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What can your store digitally? Are you duplicating files? You may be able to eliminate some of the files and folders you’ve used in the past. If you’re storing files on your computer, make sure you are doing regular back-ups.

Here’re some storage ideas for creating a smooth filing system:

  • Create a meeting folder – Put all “items to be discussed” in there along with items that need to be handed off, reports that need to be given, etc. It’ll help you be prepared for meetings and save you stress in the even that a meeting is moved up.
  • Create a WOR folder – So much of our messy papers are things that are on hold until someone else responds or acts. Corral them in a WOR (Waiting on Response) folder. Check it every few days for outstanding actions you may need to follow-up on.
  • Storage boxes – Use inexpensive storage boxes to keep archived files and get them out of your current file space.
  • Magazine boxes – Use magazine boxes or binders to store magazines and catalogs you really want to store. Please make sure you really need them for reference or research, otherwise recycle them, or give away.
  • Reading folder – Designate a file for print articles and documents you want to read that aren’t urgent.
  • Archive files – When a project is complete, put all of the materials together and file them away. Keep your “working folders” for projects in progress.
  • File weekly – Don’t let your filing pile up. Put your papers in a “To File” folder and file everything once a week.

Learn more tips on organizing your files here: How to Organize Your Files for Better Productivity

7. Clear off Your Desk

Remove everything, clean it thoroughly and put back only those items that are essential for daily use.

If you have difficulty declutter stuff, this Declutter Formula will help you throw away stuff without regretting later.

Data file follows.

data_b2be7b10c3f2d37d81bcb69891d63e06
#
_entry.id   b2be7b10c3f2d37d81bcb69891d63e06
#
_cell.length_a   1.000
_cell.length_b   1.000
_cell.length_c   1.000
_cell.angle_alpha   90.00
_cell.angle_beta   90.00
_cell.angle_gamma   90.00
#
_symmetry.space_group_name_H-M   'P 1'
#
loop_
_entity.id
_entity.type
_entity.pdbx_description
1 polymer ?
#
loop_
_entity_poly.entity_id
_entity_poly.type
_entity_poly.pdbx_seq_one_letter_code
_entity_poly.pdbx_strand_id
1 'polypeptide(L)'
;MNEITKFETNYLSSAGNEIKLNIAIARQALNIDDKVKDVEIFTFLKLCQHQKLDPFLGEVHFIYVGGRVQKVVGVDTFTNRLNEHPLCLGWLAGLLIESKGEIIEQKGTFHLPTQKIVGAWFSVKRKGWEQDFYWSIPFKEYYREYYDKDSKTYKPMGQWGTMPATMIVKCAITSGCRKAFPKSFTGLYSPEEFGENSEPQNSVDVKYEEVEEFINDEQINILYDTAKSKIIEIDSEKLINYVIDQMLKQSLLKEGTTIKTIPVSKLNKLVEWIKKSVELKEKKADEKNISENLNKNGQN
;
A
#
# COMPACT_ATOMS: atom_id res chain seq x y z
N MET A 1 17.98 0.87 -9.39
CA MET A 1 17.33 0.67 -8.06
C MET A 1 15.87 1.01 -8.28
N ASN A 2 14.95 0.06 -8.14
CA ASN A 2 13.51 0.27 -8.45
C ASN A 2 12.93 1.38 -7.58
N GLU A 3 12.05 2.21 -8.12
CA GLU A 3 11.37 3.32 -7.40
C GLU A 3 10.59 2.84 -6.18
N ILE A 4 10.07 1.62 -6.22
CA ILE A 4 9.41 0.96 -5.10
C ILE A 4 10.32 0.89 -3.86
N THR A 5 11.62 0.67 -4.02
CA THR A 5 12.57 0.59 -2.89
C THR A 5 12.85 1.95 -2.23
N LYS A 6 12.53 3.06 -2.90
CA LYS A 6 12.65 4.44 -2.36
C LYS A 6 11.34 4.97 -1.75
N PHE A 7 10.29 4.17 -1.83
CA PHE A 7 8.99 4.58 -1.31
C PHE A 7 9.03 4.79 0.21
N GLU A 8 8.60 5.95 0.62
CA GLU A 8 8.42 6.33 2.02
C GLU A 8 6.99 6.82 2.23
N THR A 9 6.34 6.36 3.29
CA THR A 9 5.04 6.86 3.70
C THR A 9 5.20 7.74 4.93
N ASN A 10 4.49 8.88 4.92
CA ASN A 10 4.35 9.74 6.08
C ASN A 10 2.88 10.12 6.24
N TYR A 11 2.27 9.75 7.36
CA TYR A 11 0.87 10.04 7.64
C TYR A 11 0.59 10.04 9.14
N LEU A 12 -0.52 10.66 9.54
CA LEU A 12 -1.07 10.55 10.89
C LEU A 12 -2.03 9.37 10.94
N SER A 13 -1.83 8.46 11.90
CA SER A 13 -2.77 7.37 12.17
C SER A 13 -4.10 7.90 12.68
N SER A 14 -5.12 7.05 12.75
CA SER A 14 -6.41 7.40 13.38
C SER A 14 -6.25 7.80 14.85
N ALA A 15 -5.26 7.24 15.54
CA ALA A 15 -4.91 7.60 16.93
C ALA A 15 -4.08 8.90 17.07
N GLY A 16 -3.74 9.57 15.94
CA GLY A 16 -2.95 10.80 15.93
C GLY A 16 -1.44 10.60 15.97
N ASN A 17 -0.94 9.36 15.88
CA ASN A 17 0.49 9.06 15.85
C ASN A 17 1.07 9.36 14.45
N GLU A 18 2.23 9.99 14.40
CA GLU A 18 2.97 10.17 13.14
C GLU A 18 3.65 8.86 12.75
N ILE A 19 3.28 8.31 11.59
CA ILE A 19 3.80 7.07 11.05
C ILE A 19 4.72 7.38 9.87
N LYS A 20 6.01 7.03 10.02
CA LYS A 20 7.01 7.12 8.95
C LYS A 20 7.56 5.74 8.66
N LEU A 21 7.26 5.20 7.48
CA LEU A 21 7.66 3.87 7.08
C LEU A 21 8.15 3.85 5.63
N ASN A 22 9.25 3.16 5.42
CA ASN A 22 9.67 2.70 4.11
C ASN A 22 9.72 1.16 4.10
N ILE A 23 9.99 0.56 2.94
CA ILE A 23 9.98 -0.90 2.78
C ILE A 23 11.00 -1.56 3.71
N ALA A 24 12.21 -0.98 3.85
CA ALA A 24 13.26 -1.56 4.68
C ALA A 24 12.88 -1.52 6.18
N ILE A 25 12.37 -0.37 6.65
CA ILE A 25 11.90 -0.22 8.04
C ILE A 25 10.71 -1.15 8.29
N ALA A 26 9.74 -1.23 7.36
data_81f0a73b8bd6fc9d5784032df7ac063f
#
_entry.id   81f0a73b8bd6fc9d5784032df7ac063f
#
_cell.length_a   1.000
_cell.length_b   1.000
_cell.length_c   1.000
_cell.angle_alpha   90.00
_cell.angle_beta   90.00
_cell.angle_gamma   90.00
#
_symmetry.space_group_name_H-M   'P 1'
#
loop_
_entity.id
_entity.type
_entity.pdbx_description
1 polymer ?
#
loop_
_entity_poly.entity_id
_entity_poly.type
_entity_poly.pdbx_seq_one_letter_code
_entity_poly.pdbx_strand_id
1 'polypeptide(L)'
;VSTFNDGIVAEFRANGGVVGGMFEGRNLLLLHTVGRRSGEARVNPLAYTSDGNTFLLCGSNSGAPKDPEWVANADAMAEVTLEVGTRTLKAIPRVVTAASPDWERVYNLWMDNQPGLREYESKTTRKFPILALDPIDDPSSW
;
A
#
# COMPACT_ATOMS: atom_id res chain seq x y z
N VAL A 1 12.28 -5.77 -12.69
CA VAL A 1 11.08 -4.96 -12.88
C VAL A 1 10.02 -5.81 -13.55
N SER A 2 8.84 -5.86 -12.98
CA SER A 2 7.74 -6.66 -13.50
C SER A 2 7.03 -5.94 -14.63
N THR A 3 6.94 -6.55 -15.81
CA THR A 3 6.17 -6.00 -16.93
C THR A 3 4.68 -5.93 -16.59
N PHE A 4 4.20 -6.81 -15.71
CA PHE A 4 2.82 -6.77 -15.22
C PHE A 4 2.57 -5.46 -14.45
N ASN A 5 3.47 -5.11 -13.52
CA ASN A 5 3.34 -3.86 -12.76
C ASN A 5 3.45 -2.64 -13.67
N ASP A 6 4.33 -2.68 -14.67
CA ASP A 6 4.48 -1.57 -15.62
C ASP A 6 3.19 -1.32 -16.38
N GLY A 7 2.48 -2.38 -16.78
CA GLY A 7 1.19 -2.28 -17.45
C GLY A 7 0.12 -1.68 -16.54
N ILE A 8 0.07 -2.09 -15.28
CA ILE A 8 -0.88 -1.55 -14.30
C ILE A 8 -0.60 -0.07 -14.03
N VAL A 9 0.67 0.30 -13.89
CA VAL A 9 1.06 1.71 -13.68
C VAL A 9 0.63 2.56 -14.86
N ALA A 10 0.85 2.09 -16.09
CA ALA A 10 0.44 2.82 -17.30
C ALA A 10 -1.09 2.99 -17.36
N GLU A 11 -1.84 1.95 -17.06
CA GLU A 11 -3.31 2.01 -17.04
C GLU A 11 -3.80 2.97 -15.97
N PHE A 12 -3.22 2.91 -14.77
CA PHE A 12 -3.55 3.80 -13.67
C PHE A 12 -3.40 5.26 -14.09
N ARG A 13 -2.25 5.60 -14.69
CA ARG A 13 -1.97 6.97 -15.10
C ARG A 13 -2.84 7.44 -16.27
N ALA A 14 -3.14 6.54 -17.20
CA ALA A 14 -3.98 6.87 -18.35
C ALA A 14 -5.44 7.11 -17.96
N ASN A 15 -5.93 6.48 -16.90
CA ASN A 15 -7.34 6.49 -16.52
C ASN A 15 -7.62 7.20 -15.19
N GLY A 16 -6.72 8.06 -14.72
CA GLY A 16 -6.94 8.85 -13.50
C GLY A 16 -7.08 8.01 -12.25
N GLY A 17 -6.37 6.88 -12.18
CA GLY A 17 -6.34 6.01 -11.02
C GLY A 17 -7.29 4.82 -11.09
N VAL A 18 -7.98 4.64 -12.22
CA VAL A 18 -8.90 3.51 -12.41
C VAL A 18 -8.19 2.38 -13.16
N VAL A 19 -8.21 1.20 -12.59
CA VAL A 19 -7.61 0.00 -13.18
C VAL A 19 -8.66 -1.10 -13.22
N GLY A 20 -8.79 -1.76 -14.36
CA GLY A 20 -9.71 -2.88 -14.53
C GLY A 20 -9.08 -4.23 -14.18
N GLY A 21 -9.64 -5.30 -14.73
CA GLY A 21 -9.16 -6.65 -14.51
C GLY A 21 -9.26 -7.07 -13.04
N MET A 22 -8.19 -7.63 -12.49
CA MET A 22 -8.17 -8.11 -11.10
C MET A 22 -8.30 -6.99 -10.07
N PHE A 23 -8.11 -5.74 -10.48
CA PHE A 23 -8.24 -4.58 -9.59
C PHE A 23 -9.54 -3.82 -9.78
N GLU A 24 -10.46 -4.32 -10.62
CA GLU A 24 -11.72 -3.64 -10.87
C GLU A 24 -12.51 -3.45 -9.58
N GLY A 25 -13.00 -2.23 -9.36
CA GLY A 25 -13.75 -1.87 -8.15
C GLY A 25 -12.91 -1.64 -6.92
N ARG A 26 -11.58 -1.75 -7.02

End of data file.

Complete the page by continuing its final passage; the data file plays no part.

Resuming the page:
8. Organize your Desktop

Now that you’ve streamlined your desktop, it’s a good idea to organize it.

Use desktop organizers or containers to organize the items on your desk. Use trays for papers, containers for smaller items.

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Don’t forget your computer desktop! Make sure the files or images are all in organized folders. I’d recommend you clear your computer desktop everyday before you leave work.

9. Organize Your Drawers

Put items used together in the same drawer space, stamps with envelopes, sticky pads with notepads, etc.

Use drawer organizers for little items – paper clips, tacks, etc. Use a separate drawer for personal items.

10. Separate Inboxes

If you work regularly with other people, create a folder, tray, or inbox for each.

11. Clear Your Piles

Hopefully with your new organized office, you won’t create piles of paper anymore, but you still have to sort through the old ones.

Go through the pile (a little at a time if necessary) and put it in the appropriate place or dump it.

12. Sort Mails

Don’t just stick mail in a pile to be sorted or rifle through and take out the pieces you need right now. Sort it as soon as you get it – To act, To read, To file, To delegate or hand off. .

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13. Assign Discard Dates

You don’t need to keep every piece of paper indefinitely. Mark on files or documents when they can be tossed or shredded.

Some legal or financial documents must be kept for specified length of time. Make sure you know what those requirements are.

14. Filter Your Emails

Some emails are important to read, others are just not that important.

When you use the filter system to label different types of emails, you know their priority and which to reply first.

Take a look at these tips to achieve inbox zero: The Ultimate Way to get to Inbox Zero

15. Straighten Your Desk

At the end of the day, do a quick straighten, so you have a clean start the next day.

Bottom Line

Use one tip or try them all. The amount of effort you put into creating and maintaining an efficient work area will pay off in a big way.

Instead of spending time looking for things and shuffling piles, you’ll be able to spend your time…well…working and you’ll enjoy being clutter free!

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Featured photo credit: Alesia Kazantceva via unsplash.com